Dalian Maritime Court
High Court of Liaoning Province
Protection and reasonable exploitation of marine resources is an important topic in China, which may influence Chinese courts' decisions in cases involving such exploitation. A case heard by the Dalian Maritime Court and affirmed by the High Court of Liaoning Province demonstrated such influence.
In 2018, Q and L signed an aquatic farm transfer contract, which stipulated the following:
- Q would transfer the aquatic farm to L for exploitation from May 2018.
- L would pay Q a transfer fee of 190,000 yuan in total, over three years as follows:
- 80,000 yuan in 2018;
- 70,000 yuan in 2019; and
- 40,000 yuan in 2020.
- If L defaulted on the payments, Q had the right to terminate the transfer contract and retrieve the aquatic farm.
After signing the contract, L paid Q 80,000 yuan in 2018 and 32,000 yuan in 2019. In May 2020, L requested to pay the remaining transfer fee to Q, but Q refused L's payment.
Q then filed a lawsuit against L with the Dalian Maritime Court in July 2020, claiming his right to terminate the transfer contract and requesting L to pay a transfer fee of 10,000 yuan and relevant interests based on the fact that L had breached the contract by not paying the transfer fee as agreed.
Dalian Maritime Court did not recognise Q's right to terminate the agreement.
Interpretation on payment agreement in transfer contract
Considering the plain meaning of the payment agreement, the Court held that it had been understood that L would pay a transfer fee of 190,000 yuan in total within three years before 31 December 2020. Specifically, L would pay Q a transfer fee of 80,000 yuan before 31 December 2018, 70,000 yuan before 31 December 2019 and 40,000 before 31 December 2020.
L breached contract by not paying transfer fee as agreed
In 2019, L merely paid Q a transfer fee of 32,000 yuan, even though L should have paid Q 70,000 yuan before 31 December 2019. Therefore, the Court found that L had breached the contract and affirmed Q's request for L to pay Q the transfer fee of 10,000 yuan and relevant interests. Also, the Court held that Q could sue L for the remaining 28,000 yuan due in 2019, which had not been claimed by Q in this case.
The Court also held that a transfer fee of 40,000 yuan had not been due when Q had filed the suit, since such transfer fee would be due on 31 December 2020. Therefore, the Court did not consider Q's assertion with regard to such transfer fee to be relevant.
Q had no rights to terminate transfer contract
L's overdue payment of transfer fee was not a material breach. Continued performance of the transfer contract was more conducive for Q to realise the purpose of the contract. For Q, the purpose of signing the contract with L was to obtain the transfer fee by transferring the rights to exploit the aquatic farm to L. L had paid most of the transfer fee to Q and had thereby substantially performed its main obligation under the contract. Based on the fact that L had requested to pay the remaining transfer fee to Q in May 2020, it could be reasonably inferred that L had been willing to pay the unpaid transfer fee.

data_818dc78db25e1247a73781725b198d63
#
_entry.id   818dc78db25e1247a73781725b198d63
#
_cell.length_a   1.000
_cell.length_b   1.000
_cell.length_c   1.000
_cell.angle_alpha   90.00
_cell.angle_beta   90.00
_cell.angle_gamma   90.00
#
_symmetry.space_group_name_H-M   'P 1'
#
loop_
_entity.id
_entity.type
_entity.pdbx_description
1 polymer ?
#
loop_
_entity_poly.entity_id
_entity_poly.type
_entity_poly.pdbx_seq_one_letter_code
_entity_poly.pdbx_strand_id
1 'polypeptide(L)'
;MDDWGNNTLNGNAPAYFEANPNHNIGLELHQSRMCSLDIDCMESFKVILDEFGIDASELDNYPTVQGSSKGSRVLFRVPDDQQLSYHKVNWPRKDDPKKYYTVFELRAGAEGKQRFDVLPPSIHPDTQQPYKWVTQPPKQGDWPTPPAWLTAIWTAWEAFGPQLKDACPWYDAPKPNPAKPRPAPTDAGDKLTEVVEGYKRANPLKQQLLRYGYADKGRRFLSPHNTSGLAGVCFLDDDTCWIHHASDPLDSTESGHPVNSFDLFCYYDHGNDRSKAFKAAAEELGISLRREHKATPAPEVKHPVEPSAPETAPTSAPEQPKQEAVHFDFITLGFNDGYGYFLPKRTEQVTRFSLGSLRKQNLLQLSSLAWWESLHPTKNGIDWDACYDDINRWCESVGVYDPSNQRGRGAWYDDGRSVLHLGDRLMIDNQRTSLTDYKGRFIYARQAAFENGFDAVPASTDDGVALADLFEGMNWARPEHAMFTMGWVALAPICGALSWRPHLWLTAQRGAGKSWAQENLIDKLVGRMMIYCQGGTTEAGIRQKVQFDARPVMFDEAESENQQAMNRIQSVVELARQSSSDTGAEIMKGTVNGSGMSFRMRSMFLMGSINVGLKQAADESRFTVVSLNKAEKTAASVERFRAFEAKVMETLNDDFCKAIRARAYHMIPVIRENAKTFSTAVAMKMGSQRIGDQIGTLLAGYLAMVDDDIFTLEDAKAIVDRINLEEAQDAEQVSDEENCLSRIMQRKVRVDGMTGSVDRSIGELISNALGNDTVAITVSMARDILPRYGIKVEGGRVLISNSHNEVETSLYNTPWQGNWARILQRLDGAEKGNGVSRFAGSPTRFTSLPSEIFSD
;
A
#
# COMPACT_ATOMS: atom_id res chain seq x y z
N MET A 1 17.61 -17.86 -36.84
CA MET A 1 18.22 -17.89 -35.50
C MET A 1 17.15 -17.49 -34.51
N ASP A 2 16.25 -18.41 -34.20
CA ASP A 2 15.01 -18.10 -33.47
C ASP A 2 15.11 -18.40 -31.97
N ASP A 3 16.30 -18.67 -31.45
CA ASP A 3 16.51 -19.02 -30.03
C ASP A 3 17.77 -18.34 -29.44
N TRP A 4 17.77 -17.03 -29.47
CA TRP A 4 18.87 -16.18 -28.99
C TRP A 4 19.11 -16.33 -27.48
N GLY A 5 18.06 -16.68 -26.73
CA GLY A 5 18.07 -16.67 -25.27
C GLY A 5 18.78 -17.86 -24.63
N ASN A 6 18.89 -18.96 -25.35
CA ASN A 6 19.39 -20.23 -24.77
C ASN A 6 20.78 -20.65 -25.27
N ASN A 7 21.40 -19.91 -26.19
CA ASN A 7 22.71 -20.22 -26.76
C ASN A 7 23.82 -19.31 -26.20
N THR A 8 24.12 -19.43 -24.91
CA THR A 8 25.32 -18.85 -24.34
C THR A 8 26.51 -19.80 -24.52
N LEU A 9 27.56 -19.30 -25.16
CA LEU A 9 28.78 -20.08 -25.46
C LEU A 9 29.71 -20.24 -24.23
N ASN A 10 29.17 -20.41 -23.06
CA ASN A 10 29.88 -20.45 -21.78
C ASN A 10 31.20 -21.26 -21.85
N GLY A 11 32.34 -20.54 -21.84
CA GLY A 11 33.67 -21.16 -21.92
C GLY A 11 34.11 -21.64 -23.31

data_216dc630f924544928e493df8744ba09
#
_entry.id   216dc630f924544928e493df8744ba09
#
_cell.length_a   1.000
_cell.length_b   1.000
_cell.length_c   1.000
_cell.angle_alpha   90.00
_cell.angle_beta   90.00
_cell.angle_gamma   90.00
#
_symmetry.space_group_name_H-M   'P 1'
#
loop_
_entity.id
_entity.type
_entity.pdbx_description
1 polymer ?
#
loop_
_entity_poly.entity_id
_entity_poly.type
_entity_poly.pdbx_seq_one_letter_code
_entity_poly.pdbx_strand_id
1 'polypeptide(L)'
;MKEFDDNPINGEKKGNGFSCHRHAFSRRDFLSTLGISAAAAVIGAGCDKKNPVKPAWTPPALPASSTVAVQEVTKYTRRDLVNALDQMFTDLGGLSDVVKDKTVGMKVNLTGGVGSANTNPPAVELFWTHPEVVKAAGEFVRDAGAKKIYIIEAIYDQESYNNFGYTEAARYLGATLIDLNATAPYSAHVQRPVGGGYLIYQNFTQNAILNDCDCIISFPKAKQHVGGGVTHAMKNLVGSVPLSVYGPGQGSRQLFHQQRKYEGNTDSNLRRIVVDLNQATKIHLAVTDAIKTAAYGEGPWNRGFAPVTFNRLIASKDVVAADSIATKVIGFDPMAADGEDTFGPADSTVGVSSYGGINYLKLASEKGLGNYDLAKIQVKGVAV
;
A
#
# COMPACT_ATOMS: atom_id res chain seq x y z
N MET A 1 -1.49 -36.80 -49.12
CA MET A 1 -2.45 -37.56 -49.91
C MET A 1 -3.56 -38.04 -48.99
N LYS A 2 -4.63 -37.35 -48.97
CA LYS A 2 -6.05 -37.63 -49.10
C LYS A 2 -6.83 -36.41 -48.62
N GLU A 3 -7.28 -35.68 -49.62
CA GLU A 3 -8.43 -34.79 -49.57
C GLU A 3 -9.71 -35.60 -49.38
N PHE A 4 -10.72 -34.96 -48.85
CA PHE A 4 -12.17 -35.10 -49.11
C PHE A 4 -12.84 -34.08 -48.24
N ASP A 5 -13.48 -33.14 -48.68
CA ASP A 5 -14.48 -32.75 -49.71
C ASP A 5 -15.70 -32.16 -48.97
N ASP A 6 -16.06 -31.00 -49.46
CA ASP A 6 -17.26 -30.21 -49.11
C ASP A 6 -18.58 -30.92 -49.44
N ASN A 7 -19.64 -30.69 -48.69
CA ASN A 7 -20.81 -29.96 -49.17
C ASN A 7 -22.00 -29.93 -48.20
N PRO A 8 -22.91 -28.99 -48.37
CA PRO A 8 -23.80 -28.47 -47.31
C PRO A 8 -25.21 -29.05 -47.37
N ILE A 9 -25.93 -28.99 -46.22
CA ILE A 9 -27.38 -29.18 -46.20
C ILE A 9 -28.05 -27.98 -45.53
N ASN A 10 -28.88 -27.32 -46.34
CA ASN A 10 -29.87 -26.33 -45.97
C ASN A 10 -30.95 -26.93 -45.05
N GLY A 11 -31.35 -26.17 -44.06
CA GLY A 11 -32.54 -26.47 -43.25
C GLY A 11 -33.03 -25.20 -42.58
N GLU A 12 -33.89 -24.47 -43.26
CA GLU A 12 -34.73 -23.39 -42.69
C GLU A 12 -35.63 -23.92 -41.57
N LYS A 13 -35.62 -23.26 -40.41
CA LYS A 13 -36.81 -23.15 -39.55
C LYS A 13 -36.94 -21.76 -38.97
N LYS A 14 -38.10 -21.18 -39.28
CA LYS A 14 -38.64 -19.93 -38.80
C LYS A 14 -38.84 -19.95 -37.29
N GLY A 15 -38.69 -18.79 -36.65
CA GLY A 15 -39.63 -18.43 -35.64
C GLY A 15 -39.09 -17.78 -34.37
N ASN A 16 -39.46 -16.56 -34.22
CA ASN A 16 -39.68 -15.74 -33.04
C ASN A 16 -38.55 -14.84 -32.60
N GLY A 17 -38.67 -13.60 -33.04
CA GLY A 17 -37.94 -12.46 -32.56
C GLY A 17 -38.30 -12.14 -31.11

Q had breached his implied duty of good faith under the contract. When L had failed to pay the transfer fee in full in 2019, Q had failed to urge L to pay within a reasonable time. Moreover, when L had requested to pay the unpaid transfer fee in May 2020, Q had refused L's payment; instead, Q had requested to terminate the transfer contract based on L's default. Q had not actively facilitated the continuous performance of the contract.
Based on the principle of encouraging transactions and balancing interests – and considering the principle of reasonable exploitation of marine resources – it would be not appropriate to recognise Q's right to terminate the contract. After Q and L had signed the transfer contract, sea cucumber seedlings had been put into the aquatic farm. Given that L had substantially performed his payment obligation under the contract and had been willing to pay the unpaid transfer fee, recognising Q's right to terminate the transfer contract would cause a great waste of marine resources and significantly hurt L's economic interests.
High Court of Liaoning Province
In March 2021, the High Court of Liaoning Province affirmed the Dalian Maritime Court's judgement and provided the following additional reasoning.
L had asked to pay the transfer fee to Q in May 2020, but Q had refused to accept it on the grounds that it was overdue. Therefore, due to Q's refusal, L had failed to pay all the transfer money within three years after signing the transfer contract as agreed. Q had no right to terminate the transfer contract on the basis that the failure had been created by his own refusal.
Appropriate exploitation of marine resources played an important role in this case. When Q had asked to terminate the aquatic farm transfer contract on the basis of a failure to pay that he had created, both the trial and appellate courts could not easily confirm the termination of the contract. Instead, considering the appropriate exploitation of marine resources, development of mariculture and protection of the aquatic farm user's legitimate interests, both courts found that continued performance of the contract was more appropriate.
For further information on this topic please contact Jin Yu-Lai at KaiRong Law Firm by telephone (+86 21 5396 1065) or email ([email protected]). The KaiRong Law Firm website can be accessed at www.skrlf.com.